When people talk about tabletop games, there is one that should be tagged as an exception and that is the mindboggling and always-fun Dungeons and Dragons tabletop game. There is someone reading this and recalling all the fun stories they made up the last time they played this game – shaky hands and faster heart beat? It happens when we hear or talk about something we love to do.

Down below are some Dungeons and Dragons 5th edition dm tips, which will ease up the corners of your heart and mind – to make you reflect how good of a D&D master you are, or if you are good at all (sorry for being salty). The sections don’t really matter, the information down below will serve as a sufficient guide whether if you’re playing Dungeons and Dragons 5e, Starfinder, Warhammer or something else. Let’s rock this.

DMs from Hell

These Dungeon Masters can’t handle criticism well. They do not do a lot of self-reflection, nor do they work to improve on their style. Horrible DMs usually fall in to one of the three categories. The first is the DM Vs Player mentality. Are the DMs who get irritated when the players don’t bite on their plotlines or they kill the big evil boss too quickly. This gets them all cranky so they hit and claw until they feel satisfied that they have done enough damage by fudging the dice rolls.

The second category are DMs to makes the players roll for every single small action that is no consequence to the overall story and in turn makes the games go dramatically slow. These rolls are funny in the beginning, but after a while, it’s just a pain to sit through. Roll a dice to see if you can wake up your party member, if you roll low, the party member wouldn’t wake up, if you roll high, you end up hitting your party member too hard and they take damages. Slow pacing makes the players bore and they wouldn’t come back again.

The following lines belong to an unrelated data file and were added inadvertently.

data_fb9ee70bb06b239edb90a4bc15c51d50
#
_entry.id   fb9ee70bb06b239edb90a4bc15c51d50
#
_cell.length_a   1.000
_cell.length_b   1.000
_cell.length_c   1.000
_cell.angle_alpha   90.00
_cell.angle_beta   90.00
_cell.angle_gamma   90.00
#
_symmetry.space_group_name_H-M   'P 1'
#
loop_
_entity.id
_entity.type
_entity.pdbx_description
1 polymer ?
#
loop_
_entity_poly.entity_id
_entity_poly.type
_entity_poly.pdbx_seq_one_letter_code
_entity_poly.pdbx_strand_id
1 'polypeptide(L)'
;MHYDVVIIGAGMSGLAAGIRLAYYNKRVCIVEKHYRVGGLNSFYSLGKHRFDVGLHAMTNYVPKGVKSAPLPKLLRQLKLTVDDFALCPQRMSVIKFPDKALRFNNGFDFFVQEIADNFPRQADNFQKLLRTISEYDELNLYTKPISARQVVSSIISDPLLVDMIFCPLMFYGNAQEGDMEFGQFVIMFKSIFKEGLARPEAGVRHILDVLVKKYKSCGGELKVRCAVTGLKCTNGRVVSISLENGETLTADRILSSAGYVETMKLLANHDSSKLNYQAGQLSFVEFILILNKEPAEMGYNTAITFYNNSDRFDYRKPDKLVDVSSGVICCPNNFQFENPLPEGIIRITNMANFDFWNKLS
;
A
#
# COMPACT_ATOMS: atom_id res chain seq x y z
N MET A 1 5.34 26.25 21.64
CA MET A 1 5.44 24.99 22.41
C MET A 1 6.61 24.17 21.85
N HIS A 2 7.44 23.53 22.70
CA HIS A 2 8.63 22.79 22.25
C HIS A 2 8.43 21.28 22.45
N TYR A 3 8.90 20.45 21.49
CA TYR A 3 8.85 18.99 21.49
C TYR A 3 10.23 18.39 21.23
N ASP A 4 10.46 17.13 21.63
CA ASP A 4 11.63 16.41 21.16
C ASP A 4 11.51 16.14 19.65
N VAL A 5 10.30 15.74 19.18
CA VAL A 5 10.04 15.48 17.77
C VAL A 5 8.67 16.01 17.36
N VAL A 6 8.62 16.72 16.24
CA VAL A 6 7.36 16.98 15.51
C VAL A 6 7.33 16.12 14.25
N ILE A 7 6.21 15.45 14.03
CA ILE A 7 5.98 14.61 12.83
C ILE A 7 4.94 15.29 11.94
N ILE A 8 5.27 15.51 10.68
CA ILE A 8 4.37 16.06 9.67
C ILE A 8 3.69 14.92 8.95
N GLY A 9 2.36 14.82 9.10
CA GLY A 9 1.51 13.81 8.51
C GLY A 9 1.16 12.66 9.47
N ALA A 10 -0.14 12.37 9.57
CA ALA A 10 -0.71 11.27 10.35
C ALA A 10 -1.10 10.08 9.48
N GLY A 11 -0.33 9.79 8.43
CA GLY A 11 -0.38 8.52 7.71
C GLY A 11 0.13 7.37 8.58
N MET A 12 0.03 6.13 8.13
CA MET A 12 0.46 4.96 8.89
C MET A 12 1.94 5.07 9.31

Or you might fall in the third category which is the unprepared DM. unless you are a master at improv, you need to put in some kind of prep work. Nobody like when DMs pause in mid battle to go read the rules. They have the just wing it mentality and things just starts to not make sense in the story. There are plot holes in everything and the players just can’t get immerse into the world.

The Novice DMs

The novice DMs are beginners who are just learning to be the DM. As long as they are open to suggestion and take criticism, they will learn and be better storytellers. If they can learn the basic mechanics of the games and get comfortable with their own style, they will level up their craft very fast. The tip for the beginner DMs is to focus on the parts of the game mechanics that they struggled with in the previous session and try to get those for the next game. Did the mechanics of recharging a breath weapon kind of confused you in the spur of the moment? Work on that and many other things that cause you confusion.